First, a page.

What do courthouses, cemeteries, churches, and libraries have in common?

Well, for the genealogist and historical researcher, they’re all great places to look for historical sources and information on ancestors, historical figures, or the local area.  And they’ve recently been incorporated into my Historical U.S. County Boundary Maps tool!  Just check the “Show Research Locations” checkbox and then select which categories you want to show, and symbols will appear on the map:

Then, you can click an icon, and an info window will appear:

The name of the place and the Website are both hyperlinks, which will open up a Google Places page for more information on the place:

I’ve thought about having the cemetery info windows display links directly to that cemetery’s findagrave listing (or a similar site).  Let me know in comments your ideas on what site(s) I should have the places link to.

By the way, when you choose “courthouses”, you’ll also see city halls; when you choose “churches”, you’ll also see synagogues, mosques, hindu temples, and other places of worship.

TIP:  The closer you zoom in, the more places you’ll see.  This is because the map limits the number of places displayed to 20 to help cut down on clutter.  So when you’re zoomed out too far only 20 places will appear, and many places will simply not appear until you zoom in closer to the area you want to explore.

Check out the Historical U.S. County Boundary Maps tool here.

6 thoughts on “What do courthouses, cemeteries, churches, and libraries have in common?”

  1. Hi Geolover,

    Yes, epodunk and some other grave-finding websites also have cemeteries shown on Google Maps. Not claiming that my tool is unique in that respect.

    The angle for me is the display of historical county boundaries, with the thinking being that once you see the counties and the area you're interested in on the map, why not make it easy by enabling the user to see courthouses, libraries, churches, and cemeteries that may be useful in their research, and to link through to a Google listing of that place.

    To be clear, I get the courthouses, libraries, churches, and cemeteries all from Google Places, not Find A Grave (the Find A Grave link is simply there for convenience).

    Here's how my map works with Google Places. Once you click a cemetery on my map, an Information window appears, and you can click the "Google Place Listing" link to be taken to that cemetery's Google Place page (where you can add comments, ratings, etc. if you want to). Then, if you believe the location or other information about the place is incorrect, you can click the "Edit this place" link in the upper right of the Google Place page, where you can drag the red icon to where you believe the correct location is and click Submit. Google will then review the edits, and make updates accordingly. My website will then automatically pick up those edits whenever Google makes them. (By the way, you can do the same with courthouses, churches, libraries, and so on.)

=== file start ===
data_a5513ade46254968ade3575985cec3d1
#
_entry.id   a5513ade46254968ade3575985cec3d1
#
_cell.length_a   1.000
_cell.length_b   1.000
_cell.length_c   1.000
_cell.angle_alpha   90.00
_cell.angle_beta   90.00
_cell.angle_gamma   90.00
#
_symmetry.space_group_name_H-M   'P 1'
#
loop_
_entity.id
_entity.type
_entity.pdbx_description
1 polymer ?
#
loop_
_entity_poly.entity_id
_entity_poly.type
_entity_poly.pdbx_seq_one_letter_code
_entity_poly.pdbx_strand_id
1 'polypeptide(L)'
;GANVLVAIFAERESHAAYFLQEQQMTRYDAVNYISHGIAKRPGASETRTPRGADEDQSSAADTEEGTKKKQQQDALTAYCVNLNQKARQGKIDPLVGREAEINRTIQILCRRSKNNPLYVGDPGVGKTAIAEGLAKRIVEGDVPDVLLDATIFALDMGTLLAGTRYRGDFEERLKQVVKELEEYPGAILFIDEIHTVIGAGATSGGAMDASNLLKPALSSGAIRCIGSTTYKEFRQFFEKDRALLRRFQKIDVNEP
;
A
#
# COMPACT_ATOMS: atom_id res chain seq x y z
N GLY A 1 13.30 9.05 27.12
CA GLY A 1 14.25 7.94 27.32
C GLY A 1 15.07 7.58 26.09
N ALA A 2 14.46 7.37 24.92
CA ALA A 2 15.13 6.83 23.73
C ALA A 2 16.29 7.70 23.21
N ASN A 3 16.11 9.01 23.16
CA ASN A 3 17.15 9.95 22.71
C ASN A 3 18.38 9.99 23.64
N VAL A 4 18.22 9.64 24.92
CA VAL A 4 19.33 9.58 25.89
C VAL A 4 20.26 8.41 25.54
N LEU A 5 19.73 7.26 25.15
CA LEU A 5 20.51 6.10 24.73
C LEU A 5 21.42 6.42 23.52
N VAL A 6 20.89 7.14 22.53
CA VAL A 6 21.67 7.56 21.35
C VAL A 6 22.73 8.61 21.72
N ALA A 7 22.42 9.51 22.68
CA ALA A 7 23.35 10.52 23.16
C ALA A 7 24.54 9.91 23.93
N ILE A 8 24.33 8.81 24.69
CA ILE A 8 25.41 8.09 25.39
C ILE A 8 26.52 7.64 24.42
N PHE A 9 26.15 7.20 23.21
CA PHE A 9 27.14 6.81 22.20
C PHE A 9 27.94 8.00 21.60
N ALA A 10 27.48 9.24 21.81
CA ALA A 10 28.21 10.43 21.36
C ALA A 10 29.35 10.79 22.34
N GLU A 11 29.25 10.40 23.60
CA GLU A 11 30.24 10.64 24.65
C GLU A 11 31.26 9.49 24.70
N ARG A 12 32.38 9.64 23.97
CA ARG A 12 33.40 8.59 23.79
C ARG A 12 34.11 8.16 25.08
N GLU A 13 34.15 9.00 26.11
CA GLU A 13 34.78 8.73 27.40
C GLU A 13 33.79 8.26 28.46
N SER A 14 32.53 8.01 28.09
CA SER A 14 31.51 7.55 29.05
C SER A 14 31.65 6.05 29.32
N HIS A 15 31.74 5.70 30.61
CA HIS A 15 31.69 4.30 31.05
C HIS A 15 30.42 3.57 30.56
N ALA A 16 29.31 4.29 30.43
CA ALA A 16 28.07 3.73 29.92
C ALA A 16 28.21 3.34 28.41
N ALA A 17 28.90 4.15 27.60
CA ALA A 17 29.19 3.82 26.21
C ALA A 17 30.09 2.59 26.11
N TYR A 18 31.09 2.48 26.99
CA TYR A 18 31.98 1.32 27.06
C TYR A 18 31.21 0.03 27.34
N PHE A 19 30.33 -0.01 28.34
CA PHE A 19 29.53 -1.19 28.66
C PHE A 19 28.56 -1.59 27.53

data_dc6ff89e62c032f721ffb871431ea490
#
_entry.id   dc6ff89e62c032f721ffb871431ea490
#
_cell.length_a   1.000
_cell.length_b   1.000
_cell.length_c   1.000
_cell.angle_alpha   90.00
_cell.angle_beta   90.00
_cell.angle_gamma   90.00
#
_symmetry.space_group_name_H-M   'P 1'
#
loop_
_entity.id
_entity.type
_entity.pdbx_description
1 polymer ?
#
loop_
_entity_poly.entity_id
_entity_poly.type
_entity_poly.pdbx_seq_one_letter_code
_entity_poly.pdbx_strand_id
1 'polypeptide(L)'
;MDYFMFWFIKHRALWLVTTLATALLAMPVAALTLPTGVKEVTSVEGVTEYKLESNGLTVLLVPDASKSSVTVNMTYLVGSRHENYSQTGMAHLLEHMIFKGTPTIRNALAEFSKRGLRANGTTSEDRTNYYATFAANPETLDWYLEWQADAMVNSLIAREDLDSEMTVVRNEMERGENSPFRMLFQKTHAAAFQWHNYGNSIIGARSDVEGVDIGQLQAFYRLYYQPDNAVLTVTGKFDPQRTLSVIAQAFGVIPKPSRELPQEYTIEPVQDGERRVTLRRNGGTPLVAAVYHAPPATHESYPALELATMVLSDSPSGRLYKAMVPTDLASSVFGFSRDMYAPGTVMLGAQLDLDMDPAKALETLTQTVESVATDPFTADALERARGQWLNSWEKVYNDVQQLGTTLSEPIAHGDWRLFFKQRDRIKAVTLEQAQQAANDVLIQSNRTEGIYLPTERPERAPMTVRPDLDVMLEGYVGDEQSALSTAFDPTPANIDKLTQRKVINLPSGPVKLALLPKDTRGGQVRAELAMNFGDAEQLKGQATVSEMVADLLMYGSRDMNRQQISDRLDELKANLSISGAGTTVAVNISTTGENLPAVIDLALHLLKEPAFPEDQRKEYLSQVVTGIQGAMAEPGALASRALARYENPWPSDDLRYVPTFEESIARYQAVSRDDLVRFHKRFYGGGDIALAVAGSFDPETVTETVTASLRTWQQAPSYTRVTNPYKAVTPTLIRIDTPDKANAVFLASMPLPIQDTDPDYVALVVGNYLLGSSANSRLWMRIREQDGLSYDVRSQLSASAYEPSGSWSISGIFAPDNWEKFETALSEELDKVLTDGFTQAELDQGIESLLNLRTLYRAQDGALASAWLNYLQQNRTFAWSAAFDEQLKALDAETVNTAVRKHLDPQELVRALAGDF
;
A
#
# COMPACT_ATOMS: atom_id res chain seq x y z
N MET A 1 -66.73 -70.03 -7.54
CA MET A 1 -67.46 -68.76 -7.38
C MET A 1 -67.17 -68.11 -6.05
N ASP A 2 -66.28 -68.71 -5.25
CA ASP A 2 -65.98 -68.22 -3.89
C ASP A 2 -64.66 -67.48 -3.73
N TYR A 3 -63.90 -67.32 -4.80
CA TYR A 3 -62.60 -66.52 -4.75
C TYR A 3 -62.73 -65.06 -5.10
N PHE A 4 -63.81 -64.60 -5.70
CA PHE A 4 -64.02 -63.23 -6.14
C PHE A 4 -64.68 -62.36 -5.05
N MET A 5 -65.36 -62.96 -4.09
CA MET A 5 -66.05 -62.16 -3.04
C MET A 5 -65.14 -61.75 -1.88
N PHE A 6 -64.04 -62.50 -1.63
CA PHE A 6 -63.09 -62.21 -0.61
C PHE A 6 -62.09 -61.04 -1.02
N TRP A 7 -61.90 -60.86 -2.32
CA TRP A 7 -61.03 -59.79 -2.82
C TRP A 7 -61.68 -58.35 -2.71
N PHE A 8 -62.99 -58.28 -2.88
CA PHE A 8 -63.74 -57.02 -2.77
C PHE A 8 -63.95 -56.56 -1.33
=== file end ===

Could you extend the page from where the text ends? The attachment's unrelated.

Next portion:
I hope this clarification is helpful.

    Thanks for the feedback.

  2. Yet another great innovative idea Randy, and one we will all find very useful indeed. Looking forward to when you branch out into Wales!

  3. Hi, thanks for the positive remarks!

    I've added a Find A Grave link to the cemetery icons (little blue squares on the map). It's not 100% perfect because it's doing a name lookup, and names aren't always exactly the same between Google and Find A Grave. But it seems to work 90% of the time.

    Play around with it and let me know your thoughts!

  4. very cool indeed, as far as the linking, I would think findagrave would be the best. I haven't found any other site with as consistent a list of cemeteries.

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